The Government’s Tobacco Regulator Is About to Get Tough

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The Food and Drug Administration announced last week it was seeking public input on regulating menthol cigarettes, a necessary step toward banning or restricting sales. That’s the second major move since Mitch Zeller took the reins of the FDA’s Center for Tobacco Products in March. Zeller, who worked at the FDA in the 1990s, has been active in the public-health community for two decades and criticized the agency’s slow progress in the wake of the 2009 Family Smoking Prevention and Tobacco Control Act, which gave the FDA unprecedented authority to regulate tobacco products. Edited excerpts of his conversation with National Journal follow.

What are the big issues?

With all the progress that has been made over the last half century on tobacco use, it’s still the leading cause of preventable death and disease in this country. With over 440,000 people dying each year prematurely from tobacco use, we have over 300,000 kids becoming regular smokers every year. They’re not quite replacing those who are dying one for one, but three of every four smokers who die prematurely each year are being replaced. Every day, we have over 3,500 kids who light up for the first time. We have so much more work to do on this most urgent of public health issues, and our commitment to prevention is paramount.

What message works?

Don’t preach. Don’t lecture. Don’t just talk about the harms. Figure out a way to reach kids with an approach that will get their attention, that will make them more interested and more concerned, but that ultimately leaves the decision to them. But [help them] make that decision in a more informed, enlightened, self-confident way. We’re just in the research phase of the FDA commitment to public education; the first pieces of this campaign won’t start being unveiled until late in the year.

Last month, the FDA blocked four tobacco companies from introducing new products in the U.S.

Historically, in the unregulated marketplace, tobacco companies decided which new products were brought to market. For the first time, a science-based regulatory agency said some new products could come to market under the “substantial equivalence pathway” [proving they were no more harmful than products currently available], and some new products could not.

When is the decision on regulating electronic cigarettes coming?

When Congress passed the [Tobacco Control Act] four years ago, the initial grant of authority was only over cigarettes, roll-your-own tobacco, and smokeless tobacco. FDA intends to expand its regulatory authority over all products that meet the definition of a tobacco product. We’re getting closer to being able to do that.

How will new FDA regulations affect innovation in the tobacco market?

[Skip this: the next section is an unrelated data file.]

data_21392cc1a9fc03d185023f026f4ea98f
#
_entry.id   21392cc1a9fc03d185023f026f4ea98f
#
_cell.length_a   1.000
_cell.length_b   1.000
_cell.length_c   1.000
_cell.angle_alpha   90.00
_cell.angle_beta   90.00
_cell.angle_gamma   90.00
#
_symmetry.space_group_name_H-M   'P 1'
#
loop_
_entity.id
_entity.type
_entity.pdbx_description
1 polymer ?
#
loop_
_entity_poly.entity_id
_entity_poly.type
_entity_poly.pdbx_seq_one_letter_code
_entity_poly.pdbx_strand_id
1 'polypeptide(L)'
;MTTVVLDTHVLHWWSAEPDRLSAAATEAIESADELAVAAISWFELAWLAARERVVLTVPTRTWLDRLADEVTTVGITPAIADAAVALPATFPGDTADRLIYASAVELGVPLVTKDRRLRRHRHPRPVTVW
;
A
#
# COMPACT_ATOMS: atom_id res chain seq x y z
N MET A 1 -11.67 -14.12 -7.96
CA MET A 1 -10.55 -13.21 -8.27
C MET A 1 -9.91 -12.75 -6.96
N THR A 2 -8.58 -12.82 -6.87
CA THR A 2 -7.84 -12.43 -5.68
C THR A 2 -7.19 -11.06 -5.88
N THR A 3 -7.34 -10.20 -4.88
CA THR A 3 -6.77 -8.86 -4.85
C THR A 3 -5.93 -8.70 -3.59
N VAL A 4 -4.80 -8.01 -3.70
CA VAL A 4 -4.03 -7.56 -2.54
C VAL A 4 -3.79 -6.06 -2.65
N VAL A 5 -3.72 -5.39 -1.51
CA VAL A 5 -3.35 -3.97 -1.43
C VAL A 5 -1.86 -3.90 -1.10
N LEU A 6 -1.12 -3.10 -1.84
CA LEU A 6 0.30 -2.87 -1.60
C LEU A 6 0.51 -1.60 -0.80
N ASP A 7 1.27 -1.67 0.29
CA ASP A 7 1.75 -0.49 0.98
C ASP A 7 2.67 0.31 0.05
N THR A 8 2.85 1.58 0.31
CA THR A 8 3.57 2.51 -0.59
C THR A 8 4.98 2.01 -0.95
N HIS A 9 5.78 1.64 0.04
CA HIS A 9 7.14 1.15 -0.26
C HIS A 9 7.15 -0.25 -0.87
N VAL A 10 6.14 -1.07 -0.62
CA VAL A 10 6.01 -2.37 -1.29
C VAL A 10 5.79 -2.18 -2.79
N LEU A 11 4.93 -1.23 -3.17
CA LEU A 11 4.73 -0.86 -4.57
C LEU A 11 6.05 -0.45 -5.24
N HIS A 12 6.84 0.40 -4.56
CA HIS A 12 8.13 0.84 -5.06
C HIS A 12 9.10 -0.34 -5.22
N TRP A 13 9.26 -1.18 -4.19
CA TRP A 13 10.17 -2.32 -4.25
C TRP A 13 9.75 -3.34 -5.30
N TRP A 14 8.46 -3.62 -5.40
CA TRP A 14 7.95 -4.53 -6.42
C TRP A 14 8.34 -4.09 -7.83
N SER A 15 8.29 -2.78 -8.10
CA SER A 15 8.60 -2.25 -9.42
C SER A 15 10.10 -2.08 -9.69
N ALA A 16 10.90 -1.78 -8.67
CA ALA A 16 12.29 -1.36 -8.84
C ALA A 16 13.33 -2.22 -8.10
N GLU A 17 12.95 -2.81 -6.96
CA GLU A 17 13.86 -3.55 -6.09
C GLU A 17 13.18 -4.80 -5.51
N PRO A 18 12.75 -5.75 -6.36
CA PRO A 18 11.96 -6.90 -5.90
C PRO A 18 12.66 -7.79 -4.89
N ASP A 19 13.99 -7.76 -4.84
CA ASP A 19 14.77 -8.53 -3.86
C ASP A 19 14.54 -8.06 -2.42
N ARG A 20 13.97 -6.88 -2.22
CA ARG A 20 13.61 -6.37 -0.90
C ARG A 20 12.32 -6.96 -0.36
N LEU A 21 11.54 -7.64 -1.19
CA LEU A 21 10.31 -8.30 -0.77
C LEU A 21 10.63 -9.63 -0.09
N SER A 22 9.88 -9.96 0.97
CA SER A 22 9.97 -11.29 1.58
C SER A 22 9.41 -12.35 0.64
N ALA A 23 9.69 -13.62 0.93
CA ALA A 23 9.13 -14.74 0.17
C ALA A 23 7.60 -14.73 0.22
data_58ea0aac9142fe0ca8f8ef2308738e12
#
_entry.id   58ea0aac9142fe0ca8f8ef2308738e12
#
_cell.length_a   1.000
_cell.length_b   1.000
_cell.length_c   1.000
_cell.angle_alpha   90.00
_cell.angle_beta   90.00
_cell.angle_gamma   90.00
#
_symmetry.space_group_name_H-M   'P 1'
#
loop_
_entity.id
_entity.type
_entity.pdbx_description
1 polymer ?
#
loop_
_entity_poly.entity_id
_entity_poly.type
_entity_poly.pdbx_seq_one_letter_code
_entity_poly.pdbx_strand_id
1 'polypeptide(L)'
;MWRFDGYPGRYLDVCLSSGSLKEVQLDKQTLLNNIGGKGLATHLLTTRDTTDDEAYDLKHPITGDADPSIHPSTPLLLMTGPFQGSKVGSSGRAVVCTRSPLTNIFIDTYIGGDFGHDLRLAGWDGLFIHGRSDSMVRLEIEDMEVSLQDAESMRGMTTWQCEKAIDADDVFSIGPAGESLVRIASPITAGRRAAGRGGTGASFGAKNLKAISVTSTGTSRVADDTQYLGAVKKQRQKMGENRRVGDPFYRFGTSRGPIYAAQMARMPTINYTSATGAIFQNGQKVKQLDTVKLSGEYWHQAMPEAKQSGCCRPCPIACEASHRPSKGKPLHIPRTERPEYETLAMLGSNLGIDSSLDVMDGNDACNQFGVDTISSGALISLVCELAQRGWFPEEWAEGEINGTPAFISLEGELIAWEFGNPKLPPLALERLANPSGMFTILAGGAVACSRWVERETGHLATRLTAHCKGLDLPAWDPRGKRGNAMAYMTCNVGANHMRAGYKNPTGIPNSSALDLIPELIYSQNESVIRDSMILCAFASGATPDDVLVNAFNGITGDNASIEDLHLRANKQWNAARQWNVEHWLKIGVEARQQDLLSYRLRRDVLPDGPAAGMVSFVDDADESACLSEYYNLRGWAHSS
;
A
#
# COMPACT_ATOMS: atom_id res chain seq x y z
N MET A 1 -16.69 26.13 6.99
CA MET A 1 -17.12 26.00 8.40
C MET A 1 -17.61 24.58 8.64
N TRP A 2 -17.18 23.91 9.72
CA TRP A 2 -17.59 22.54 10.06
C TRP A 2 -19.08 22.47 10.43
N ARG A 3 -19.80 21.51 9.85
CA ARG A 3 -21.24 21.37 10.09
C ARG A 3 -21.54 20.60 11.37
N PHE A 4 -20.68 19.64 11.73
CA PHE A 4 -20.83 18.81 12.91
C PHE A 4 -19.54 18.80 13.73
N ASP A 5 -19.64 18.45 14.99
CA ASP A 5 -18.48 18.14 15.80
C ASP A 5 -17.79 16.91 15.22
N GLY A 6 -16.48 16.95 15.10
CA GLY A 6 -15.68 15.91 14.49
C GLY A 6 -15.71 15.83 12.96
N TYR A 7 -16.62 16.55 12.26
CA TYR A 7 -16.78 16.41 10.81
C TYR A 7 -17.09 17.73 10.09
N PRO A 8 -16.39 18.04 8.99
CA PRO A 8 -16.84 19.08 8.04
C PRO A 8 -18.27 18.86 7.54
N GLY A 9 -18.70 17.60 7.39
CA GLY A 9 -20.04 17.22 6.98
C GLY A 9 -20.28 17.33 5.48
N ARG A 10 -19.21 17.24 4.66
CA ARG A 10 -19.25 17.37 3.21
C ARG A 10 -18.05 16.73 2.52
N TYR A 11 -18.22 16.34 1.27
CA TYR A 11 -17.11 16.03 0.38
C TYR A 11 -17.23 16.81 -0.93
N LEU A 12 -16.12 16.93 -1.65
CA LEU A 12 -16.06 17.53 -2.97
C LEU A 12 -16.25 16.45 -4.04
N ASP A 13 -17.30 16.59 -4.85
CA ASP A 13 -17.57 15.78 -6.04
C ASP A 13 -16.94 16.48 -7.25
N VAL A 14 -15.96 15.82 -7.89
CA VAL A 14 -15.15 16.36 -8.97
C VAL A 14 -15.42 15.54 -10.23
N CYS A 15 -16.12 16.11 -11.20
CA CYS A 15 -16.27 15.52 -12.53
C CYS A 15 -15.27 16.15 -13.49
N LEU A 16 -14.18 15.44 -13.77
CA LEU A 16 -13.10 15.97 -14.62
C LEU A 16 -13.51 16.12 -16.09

It’s hard to say. E-cigarettes seem to be an example of consumers voting with their pocketbooks, that they are open to new and more novel ways of getting their nicotine. If the day comes when we have a more fully regulated marketplace for nicotine products, FDA will be closer to what I call a “comprehensive nicotine regulatory policy” that could respond to what consumers may be saying, which is, “We’re interested in products that may pose less risk.”

What are your own benchmarks for success?

[Making] an investment in enforcement, an investment in science. We have a major commitment to public education, and this is going to start to unfold, mostly in 2014, with a focus on educating kids in a meaningful way. A researcher in the United Kingdom, Michael Russell, wrote in the 1970s that people smoke for the nicotine, but they die from the tar. FDA has an opportunity to create a comprehensive nicotine regulatory policy that recognizes that at the individual level, there’s a continuum of risk. Different products with how long does nicotine withdrawal last pose different levels of risk. And FDA now regulates the full spectrum of nicotine-delivering products, from conventional combustible cigarettes to medicinal nicotine products at the other end–the gum, the patch, the lozenge. Policy gets made at a population level, not at the individual level. But within this framework of a comprehensive nicotine regulatory policy, [we can drive] current cigarette smokers who are unable or unwilling to quit from the most harmful form of how much nicotine in a cigarette delivery to the least harmful form.

Any other reflections on your first few months on the job?

I’ve been struck by, even in the discussions with the tobacco industry, the candor that has been mostly present.

Were you a little hard on your predecessors about the speed of change?

Yes. There’s been a certain reality check that has occurred as I’m back inside of government, and I see what–because of the way the law and the rules work–the public just doesn’t see, which is, these things take time. But having said that, there is still an opportunity to try to move things through with some speed.

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